As the matter is one that should be under way as soon as possible, I write to ask you as a member of the Executive Committee:

(1) To give your judgment as to the general desirability and feasibility of such a plan.

(2) To state whether you will approve of the appointment by the president of five persons who, with the president and executive secretary, shall constitute a committee that shall, on the basis of full conference with Mr. Burns, decided whether the National Federation shall approve this project, and if the project is approved by them, to proceed in [cooperation] with the National Bureau, as above outlined, and under such direction as the executive committee shall exercise, to [page 3] work it out.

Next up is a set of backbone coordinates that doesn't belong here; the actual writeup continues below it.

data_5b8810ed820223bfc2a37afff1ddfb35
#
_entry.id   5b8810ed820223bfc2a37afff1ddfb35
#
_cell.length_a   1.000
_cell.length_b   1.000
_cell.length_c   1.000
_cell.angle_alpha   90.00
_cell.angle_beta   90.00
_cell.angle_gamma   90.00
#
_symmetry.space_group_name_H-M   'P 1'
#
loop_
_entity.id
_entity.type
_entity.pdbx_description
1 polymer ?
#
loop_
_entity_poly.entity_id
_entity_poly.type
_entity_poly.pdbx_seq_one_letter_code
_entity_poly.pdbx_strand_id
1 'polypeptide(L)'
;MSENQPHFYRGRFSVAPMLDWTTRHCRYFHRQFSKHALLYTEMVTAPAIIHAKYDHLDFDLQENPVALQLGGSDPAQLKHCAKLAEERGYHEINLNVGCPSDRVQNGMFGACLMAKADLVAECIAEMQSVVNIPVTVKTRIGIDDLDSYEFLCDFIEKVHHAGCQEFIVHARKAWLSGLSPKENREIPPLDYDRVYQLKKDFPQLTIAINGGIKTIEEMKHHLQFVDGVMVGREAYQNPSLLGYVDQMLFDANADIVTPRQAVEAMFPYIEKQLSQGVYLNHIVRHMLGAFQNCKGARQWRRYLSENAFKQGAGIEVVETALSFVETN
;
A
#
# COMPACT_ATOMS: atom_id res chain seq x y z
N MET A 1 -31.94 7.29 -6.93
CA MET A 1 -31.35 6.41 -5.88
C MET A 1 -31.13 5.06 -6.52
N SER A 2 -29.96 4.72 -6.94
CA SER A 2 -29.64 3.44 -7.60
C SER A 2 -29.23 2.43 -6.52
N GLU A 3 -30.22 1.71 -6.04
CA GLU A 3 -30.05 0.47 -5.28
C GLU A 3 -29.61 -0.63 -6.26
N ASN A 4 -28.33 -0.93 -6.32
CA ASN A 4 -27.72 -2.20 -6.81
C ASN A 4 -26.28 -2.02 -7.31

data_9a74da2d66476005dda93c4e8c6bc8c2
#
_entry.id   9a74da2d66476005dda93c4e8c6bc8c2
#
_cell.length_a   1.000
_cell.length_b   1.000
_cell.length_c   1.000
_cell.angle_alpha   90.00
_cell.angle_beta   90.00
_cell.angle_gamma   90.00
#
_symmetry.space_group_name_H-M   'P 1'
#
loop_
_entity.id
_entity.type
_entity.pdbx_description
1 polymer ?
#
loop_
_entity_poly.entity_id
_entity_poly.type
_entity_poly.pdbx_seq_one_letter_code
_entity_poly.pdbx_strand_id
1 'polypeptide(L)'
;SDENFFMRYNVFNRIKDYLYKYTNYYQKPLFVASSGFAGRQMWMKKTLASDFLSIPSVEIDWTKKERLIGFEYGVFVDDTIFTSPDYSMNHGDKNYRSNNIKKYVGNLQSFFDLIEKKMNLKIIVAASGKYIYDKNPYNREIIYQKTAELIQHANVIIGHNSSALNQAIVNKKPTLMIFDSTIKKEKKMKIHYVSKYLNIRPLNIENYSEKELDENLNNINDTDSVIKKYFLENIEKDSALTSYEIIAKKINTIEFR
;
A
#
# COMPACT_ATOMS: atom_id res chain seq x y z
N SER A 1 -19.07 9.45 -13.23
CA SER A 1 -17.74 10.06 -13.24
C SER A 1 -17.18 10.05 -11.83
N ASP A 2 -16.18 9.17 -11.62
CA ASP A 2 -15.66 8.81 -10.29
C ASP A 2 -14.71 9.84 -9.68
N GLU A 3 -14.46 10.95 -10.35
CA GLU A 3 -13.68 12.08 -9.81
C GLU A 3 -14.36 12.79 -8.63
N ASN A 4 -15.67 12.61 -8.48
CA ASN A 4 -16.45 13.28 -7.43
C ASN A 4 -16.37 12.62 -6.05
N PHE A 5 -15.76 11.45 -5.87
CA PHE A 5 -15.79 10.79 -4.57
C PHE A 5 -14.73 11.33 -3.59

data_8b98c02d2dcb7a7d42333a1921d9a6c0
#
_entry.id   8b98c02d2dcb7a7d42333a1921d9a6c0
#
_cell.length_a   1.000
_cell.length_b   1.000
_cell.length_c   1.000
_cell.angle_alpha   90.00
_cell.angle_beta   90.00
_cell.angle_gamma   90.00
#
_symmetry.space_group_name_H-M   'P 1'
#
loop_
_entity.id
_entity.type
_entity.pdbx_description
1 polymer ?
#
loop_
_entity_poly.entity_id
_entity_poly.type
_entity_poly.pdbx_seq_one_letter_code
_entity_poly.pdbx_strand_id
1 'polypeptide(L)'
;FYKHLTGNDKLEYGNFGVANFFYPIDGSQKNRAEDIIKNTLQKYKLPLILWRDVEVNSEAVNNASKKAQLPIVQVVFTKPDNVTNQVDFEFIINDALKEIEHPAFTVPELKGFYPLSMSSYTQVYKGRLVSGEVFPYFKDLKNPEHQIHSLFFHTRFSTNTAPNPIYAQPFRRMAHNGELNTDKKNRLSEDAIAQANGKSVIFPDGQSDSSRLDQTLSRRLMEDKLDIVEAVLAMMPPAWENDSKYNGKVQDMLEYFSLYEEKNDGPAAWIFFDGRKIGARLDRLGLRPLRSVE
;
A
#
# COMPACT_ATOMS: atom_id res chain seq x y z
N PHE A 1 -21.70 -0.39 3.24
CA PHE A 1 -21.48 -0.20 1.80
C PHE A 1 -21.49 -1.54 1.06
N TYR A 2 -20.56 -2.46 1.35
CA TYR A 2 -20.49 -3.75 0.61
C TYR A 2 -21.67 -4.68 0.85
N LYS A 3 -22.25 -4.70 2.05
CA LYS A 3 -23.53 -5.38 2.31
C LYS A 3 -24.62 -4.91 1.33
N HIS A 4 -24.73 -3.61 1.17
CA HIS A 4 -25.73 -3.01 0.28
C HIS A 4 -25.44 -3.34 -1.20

It would be understood that this committee would appoint [subcommittees] from the general membership of the National Federation to represent special phases of the settlement activity and outlook.

Any expense incurred by the National Federation in formulating and carrying out its part of this plan would be covered in the budget of the plan.

Mr. Kennedy agrees with me in believing that this undertaking may be the means of bringing the settlements into a whole new stage of influence and resource.

Yours sincerely,

Robt. A. Woods. [signed]